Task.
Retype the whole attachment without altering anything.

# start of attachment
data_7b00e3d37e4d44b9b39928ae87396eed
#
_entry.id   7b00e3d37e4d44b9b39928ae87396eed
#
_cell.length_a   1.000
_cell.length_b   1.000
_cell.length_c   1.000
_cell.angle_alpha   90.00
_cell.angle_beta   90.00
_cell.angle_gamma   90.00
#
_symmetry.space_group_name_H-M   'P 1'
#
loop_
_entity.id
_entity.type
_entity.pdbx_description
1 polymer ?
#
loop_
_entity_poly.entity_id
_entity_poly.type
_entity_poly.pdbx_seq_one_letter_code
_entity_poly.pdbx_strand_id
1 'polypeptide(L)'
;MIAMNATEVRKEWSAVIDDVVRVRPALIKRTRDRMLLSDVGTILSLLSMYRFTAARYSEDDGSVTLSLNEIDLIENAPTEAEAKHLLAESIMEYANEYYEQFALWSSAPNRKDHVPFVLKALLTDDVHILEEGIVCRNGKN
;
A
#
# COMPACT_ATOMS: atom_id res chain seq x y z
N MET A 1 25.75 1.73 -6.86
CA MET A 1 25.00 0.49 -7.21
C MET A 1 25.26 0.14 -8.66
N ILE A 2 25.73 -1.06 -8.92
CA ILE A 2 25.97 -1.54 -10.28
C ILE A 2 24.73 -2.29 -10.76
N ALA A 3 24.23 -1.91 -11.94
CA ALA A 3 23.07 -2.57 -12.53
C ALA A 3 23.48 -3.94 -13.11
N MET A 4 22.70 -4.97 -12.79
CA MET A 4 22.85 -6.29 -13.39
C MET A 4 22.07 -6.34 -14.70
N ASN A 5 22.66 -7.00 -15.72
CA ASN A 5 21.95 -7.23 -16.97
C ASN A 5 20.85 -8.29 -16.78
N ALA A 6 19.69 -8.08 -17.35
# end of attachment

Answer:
data_7b00e3d37e4d44b9b39928ae87396eed
#
_entry.id   7b00e3d37e4d44b9b39928ae87396eed
#
_cell.length_a   1.000
_cell.length_b   1.000
_cell.length_c   1.000
_cell.angle_alpha   90.00
_cell.angle_beta   90.00
_cell.angle_gamma   90.00
#
_symmetry.space_group_name_H-M   'P 1'
#
loop_
_entity.id
_entity.type
_entity.pdbx_description
1 polymer ?
#
loop_
_entity_poly.entity_id
_entity_poly.type
_entity_poly.pdbx_seq_one_letter_code
_entity_poly.pdbx_strand_id
1 'polypeptide(L)'
;MIAMNATEVRKEWSAVIDDVVRVRPALIKRTRDRMLLSDVGTILSLLSMYRFTAARYSEDDGSVTLSLNEIDLIENAPTEAEAKHLLAESIMEYANEYYEQFALWSSAPNRKDHVPFVLKALLTDDVHILEEGIVCRNGKN
;
A
#
# COMPACT_ATOMS: atom_id res chain seq x y z
N MET A 1 25.75 1.73 -6.86
CA MET A 1 25.00 0.49 -7.21
C MET A 1 25.26 0.14 -8.66
N ILE A 2 25.73 -1.06 -8.92
CA ILE A 2 25.97 -1.54 -10.28
C ILE A 2 24.73 -2.29 -10.76
N ALA A 3 24.23 -1.91 -11.94
CA ALA A 3 23.07 -2.57 -12.53
C ALA A 3 23.48 -3.94 -13.11
N MET A 4 22.70 -4.97 -12.79
CA MET A 4 22.85 -6.29 -13.39
C MET A 4 22.07 -6.34 -14.70
N ASN A 5 22.66 -7.00 -15.72
CA ASN A 5 21.95 -7.23 -16.97
C ASN A 5 20.85 -8.29 -16.78
N ALA A 6 19.69 -8.08 -17.35